The fact that this Court has, in other cases, determined that one party's attempt to terminate a real estate purchase agreement was ineffective does not transform the substantial compliance requirement into one of strict compliance. See, e.g., Thornton, supra, 240 Ga.App. at 899 (termination ineffective where notice not sent to one seller and notice sent to another seller at wrong address). Moreover, substantial compliance with notice provisions may suffice as long as the relevant information is communicated. Wallick v. Period Homes, Ltd., 252 Ga.App. 197, 203(3) (555 S.E.2d 863) (2001). Here, the termination letter made clear to the Sellers that QuikTrip was terminating the contract and Bar Lev relayed that information to others. Thus, viewing the facts in the light most favorable to Del Lago, there is a genuine issue of fact regarding whether Trotter's actions constituted substantial compliance with the termination provision of the QuikTrip contract.
In so holding, we note that the subsequent amendments to the QuikTrip contract and the later sale of the property to QuikTrip on September 27, 2011, are immaterial since, viewing the facts in the light most favorable to the Del Lago, the Del Lago contract became effective “[a]utomatically and immediately” upon termination of the QuikTrip contract. Accordingly, the trial court erred in granting summary judgment to QuikTrip.
2. Del Lago also contends that the trial court erred in granting summary judgment to QuikTrip because Bar Lev forged his mother's name on the amendments to the QuikTrip contract, voiding the contract. While there is a genuine issue of material fact as to whether the QuikTrip contract was terminated, we disagree that the QuikTrip contract was voided based on the signatures to the amendments.
“Assent to the terms of a contract may be given other then by signatures.” (Citation omitted.) Cochran v. Eason, 227 Ga. 316, 318(1) (180 S.E.2d 316) (1971).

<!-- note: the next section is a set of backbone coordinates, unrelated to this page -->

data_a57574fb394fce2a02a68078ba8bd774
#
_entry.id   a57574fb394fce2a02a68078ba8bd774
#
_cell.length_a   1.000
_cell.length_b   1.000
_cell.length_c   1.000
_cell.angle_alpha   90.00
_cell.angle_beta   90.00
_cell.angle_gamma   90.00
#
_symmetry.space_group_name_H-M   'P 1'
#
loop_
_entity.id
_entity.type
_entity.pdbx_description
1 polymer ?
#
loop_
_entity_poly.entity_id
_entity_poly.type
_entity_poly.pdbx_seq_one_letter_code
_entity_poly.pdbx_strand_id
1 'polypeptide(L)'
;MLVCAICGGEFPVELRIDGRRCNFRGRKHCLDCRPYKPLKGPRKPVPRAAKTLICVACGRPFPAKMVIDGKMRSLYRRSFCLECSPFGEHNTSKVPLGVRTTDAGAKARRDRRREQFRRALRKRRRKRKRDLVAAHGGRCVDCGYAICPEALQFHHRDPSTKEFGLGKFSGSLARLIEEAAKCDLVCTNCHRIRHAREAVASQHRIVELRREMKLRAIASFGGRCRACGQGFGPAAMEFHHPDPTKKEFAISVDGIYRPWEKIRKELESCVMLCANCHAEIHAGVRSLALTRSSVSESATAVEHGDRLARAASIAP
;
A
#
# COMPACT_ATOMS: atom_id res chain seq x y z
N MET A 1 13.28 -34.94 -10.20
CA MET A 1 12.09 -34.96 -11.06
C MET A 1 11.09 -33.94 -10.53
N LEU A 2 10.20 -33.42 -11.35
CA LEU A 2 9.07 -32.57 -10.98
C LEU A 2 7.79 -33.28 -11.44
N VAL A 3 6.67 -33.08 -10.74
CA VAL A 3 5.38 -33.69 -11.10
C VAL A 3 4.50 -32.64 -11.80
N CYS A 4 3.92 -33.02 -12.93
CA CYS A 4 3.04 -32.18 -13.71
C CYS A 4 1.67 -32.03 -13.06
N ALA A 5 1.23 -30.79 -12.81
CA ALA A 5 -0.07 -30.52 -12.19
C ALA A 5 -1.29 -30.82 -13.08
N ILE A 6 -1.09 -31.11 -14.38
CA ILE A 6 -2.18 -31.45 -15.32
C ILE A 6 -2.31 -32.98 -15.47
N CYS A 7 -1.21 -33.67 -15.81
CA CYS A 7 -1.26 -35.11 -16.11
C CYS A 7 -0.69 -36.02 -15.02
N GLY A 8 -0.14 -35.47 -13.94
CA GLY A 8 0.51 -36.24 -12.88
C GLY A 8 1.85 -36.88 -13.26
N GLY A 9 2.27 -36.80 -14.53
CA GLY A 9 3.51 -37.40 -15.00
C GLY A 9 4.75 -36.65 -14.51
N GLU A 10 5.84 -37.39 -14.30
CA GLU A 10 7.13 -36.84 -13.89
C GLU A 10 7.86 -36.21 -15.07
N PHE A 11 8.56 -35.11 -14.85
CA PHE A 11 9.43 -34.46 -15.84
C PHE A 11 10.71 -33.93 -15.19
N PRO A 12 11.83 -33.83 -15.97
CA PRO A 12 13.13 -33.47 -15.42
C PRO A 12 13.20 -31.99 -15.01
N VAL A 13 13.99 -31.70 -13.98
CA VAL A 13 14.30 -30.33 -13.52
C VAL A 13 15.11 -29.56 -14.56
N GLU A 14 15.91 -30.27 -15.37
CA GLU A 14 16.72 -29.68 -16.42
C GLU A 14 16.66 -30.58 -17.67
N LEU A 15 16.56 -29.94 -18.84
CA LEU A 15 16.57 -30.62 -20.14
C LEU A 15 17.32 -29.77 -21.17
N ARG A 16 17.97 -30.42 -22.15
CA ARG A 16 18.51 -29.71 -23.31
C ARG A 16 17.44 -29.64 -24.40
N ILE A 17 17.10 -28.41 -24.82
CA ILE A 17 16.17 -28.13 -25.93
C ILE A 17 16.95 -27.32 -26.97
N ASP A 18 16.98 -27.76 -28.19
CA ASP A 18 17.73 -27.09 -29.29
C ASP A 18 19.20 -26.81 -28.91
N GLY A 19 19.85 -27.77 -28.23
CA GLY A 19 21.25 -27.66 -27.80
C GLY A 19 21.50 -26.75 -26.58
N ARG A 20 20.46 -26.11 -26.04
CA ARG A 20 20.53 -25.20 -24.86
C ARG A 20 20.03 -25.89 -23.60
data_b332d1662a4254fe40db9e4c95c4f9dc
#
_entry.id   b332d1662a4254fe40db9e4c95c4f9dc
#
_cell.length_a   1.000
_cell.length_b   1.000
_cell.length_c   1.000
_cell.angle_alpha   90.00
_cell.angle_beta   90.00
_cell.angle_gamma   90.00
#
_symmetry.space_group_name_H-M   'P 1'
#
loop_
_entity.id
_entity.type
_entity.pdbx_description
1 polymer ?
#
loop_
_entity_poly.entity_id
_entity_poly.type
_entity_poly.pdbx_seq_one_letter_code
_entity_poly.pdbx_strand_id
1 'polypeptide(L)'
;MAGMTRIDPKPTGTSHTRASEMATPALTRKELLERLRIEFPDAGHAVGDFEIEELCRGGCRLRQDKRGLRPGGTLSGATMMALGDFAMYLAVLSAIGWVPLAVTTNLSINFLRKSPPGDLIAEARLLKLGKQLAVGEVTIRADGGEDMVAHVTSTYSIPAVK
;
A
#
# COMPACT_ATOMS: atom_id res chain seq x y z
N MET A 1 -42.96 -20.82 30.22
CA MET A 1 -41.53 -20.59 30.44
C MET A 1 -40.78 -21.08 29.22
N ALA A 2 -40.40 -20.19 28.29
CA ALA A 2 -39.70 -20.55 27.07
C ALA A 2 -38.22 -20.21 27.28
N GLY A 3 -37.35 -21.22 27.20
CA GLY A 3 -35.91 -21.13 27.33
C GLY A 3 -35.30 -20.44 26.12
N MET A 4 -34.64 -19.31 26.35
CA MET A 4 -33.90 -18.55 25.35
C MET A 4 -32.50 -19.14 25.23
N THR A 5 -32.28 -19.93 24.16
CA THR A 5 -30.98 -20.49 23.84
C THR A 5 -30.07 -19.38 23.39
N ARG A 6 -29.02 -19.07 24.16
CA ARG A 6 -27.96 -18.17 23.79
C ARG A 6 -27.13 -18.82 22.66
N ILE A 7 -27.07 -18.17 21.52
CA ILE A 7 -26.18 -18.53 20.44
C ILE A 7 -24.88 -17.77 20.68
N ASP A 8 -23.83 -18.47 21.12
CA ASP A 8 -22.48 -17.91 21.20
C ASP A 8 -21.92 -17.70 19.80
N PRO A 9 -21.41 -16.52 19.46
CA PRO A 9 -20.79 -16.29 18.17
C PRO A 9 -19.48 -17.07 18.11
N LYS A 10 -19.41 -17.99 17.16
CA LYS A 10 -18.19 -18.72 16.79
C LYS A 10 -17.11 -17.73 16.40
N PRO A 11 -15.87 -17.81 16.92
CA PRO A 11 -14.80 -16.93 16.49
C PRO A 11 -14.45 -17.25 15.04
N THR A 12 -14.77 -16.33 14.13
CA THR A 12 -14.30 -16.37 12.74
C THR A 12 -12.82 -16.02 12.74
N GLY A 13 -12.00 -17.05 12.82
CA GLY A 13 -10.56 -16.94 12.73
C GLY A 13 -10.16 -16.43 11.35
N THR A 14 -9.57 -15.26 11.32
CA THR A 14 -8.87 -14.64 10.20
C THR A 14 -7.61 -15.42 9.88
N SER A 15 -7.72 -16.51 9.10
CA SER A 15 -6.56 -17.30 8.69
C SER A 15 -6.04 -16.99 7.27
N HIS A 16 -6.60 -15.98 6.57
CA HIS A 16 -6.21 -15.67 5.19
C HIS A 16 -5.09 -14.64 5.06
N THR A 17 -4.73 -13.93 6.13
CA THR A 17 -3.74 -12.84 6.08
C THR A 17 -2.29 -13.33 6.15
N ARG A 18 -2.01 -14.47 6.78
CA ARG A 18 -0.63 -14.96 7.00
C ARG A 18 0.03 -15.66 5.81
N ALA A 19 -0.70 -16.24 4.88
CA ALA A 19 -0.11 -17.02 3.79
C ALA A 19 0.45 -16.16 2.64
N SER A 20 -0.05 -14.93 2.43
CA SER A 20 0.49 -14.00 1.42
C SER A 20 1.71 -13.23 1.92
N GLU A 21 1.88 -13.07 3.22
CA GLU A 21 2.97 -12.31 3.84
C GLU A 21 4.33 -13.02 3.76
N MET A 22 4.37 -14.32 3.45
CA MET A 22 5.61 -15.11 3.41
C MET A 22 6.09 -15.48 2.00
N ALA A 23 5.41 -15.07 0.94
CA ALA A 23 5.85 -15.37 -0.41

The object of securing signatures of the parties to a written contract is, of course, to take it out of the Statute of Frauds and to afford mutuality so that it may be enforced. But this is not the only manner of obtaining mutuality. If one of the parties has not signed, his acceptance is inferred from a performance under the contract, in part or in full, and he becomes bound.
(Citation and punctuation omitted.) Gruber v. Wilner, 213 Ga.App. 31, 34–35(2) (443 S.E.2d 673) (1994).
In 2007, Ofer Bar Lev's mother, Lea, who lived in Israel, was an officer and agent for Kofer Properties. She died in 2010. On the first, second, and third amendments to the QuikTrip contract, Lea was listed as the Chief Executive Officer and Chief Financial Officer of Kofer Properties and Bar Lev was listed as the Secretary. Bar Lev signed both his name, individually and as Secretary of Kofer Properties, and his mother's name, as an officer of Kofer Properties, to the first, second, and third amendments to the QuikTrip contract.
On September 9, 2011, Bar Lev took over as Chief Executive Officer, Chief Financial Officer and agent of Kofer Properties. On September 20, 2011, Bar Lev signed the fourth amendment to the contract both individually and on behalf of Kofer properties. The fourth amendment ratified and confirmed the contract and the previous amendments. The undisputed facts show that the property sold was owned by either Bar Lev or Kofer Properties, which is wholly owned by Bar Lev, and Bar Lev had the authority to sign contracts for Kofer Properties.
As an initial matter, it does not appear that Del Lago has standing to challenge Kofer Properties' signatures on the QuikTrip contract because Del Lago was not a party to the QuikTrip contract. See OCGA § 9–2–20; see also Morris v. Stillwell, 257 Ga. 3, 4 (354 S.E.2d 133) (1987) (although heir was entitled to challenge authority to sell real property under his mother's will, he had no standing to challenge validity of sales contract because he was not a party thereto).
Moreover, despite the genuine issue of material fact as to whether QuikTrip terminated its contract, Kofer Properties ratified the QuikTrip contract and its prior amendments when Bar Lev signed the fourth amendment. See Hendrix v. First Bank of Savannah, 195 Ga.App. 510, 511(1) (394 S.E.2d 134) (1990) (principal ratifies any unauthorized act by accepting and retaining the benefits of the act with full knowledge of the facts); see also OCGA §§ 10–6–51; 10–6–52. Under these facts, where Kofer Properties clearly assented to the contract, any irregularities in the signatures are irrelevant.
In sum, we reverse the trial court's grant of summary judgment to QuikTrip because there is a genuine issue of material fact as to whether Trotter's delivery of the termination letter constituted substantial compliance with the termination provisions of the QuikTrip contract, however we affirm the trial court's holding that the QuikTrip contract was not voided due to forgery.
Judgment reversed in part and affirmed in part.
1. Del Lago does not appeal the trial court's denial of its motion for partial summary judgment.
DOYLE, P. J., and DILLARD, J., concur.